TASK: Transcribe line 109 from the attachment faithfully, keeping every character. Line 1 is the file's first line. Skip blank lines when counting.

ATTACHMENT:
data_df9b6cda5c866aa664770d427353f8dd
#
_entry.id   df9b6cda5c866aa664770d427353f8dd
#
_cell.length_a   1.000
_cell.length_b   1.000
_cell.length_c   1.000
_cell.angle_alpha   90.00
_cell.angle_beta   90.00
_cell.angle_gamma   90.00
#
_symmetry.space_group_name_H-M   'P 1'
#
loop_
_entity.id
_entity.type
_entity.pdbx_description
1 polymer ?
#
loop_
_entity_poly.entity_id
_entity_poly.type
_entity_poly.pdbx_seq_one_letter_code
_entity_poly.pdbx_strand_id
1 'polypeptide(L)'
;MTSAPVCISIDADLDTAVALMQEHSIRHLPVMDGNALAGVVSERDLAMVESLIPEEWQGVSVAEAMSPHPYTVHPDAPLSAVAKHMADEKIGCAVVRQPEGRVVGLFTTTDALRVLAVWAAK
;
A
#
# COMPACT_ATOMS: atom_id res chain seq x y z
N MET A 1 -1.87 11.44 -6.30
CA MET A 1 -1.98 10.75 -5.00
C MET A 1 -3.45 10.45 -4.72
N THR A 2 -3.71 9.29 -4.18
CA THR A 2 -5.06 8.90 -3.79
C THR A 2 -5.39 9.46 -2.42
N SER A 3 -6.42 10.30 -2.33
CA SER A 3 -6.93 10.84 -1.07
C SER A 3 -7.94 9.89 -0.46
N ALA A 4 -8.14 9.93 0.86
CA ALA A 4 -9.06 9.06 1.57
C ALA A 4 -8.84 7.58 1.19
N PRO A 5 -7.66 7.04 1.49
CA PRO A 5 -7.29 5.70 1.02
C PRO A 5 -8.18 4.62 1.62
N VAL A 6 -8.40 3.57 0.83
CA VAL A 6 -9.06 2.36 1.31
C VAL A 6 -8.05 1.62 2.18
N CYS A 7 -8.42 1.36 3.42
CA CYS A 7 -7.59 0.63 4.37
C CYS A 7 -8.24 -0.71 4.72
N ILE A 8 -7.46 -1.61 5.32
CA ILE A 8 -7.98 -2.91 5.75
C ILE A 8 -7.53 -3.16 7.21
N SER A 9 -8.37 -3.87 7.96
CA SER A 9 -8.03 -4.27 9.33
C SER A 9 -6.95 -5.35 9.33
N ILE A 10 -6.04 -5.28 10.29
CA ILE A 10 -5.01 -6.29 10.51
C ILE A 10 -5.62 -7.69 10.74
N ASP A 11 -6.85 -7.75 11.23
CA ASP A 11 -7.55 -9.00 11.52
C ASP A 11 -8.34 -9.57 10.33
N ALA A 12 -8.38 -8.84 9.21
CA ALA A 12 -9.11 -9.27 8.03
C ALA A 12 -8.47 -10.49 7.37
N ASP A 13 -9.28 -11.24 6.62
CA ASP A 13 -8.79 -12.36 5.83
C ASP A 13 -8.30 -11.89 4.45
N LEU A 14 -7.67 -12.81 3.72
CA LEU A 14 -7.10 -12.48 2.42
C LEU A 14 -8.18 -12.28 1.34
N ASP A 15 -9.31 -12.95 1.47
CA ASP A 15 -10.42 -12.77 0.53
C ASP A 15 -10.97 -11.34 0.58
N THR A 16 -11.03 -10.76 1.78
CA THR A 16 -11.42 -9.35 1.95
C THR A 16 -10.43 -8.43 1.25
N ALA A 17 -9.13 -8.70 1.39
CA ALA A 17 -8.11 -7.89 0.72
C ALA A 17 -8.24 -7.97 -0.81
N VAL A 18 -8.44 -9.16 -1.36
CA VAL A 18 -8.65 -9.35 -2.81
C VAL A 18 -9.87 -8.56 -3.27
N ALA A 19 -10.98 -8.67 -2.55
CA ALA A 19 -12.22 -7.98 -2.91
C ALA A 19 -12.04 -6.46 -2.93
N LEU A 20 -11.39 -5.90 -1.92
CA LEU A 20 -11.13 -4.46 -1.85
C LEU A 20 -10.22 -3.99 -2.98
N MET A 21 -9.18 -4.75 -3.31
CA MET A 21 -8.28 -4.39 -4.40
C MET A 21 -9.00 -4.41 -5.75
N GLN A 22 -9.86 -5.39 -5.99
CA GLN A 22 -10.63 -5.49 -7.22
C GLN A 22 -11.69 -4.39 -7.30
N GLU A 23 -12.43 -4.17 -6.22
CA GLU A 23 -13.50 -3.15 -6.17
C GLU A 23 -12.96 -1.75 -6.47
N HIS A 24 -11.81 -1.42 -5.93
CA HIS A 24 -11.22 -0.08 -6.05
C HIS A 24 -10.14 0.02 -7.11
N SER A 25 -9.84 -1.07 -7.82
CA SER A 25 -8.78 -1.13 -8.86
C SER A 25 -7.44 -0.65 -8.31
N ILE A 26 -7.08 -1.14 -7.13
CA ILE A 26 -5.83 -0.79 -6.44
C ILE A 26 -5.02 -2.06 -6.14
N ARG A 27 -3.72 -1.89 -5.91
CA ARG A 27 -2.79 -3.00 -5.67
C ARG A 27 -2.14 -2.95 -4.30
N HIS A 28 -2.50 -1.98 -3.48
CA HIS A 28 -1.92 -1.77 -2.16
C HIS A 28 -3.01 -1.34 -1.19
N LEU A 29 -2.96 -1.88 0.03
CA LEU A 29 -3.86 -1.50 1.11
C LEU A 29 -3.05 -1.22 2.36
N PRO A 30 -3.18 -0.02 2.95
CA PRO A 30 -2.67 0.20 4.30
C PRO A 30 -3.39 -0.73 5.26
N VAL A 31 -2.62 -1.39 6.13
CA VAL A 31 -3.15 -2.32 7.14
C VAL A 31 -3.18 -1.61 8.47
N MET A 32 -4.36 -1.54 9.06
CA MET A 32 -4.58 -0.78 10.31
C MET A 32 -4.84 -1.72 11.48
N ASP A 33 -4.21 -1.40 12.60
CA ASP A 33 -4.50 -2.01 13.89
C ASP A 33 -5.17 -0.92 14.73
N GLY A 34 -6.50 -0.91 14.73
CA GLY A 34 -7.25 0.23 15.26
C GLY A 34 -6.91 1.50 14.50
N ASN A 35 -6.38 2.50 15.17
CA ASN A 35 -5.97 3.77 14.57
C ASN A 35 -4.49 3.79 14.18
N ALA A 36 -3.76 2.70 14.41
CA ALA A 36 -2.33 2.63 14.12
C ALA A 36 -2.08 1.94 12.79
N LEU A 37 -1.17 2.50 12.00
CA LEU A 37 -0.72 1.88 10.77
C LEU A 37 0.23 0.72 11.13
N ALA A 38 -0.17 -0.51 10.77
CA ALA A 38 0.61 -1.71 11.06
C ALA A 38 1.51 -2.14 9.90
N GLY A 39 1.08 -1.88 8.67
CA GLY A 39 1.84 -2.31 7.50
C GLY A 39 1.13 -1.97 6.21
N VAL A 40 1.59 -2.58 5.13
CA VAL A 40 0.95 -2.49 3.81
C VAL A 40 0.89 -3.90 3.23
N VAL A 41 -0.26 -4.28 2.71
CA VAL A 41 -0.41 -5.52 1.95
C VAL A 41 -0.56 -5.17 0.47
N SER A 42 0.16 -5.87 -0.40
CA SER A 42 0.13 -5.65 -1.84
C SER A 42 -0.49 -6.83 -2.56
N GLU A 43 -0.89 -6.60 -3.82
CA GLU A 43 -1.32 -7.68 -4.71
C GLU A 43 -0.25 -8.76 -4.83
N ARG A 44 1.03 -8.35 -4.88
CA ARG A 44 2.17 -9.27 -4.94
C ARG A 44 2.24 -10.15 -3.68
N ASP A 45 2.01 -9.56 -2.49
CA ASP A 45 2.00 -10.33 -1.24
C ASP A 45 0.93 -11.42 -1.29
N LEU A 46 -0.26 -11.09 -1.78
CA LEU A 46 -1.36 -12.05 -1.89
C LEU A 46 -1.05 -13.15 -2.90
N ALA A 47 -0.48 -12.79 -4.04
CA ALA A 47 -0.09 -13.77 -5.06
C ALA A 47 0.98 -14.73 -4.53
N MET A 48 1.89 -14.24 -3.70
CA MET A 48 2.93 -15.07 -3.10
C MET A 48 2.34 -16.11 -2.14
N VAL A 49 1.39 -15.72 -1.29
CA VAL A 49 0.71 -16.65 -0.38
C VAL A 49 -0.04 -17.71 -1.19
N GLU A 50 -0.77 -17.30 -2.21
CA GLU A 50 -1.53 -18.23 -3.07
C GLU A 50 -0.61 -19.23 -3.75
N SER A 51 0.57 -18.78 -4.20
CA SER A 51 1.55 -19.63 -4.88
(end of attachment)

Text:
N ARG A 27 -3.72 -1.89 -5.91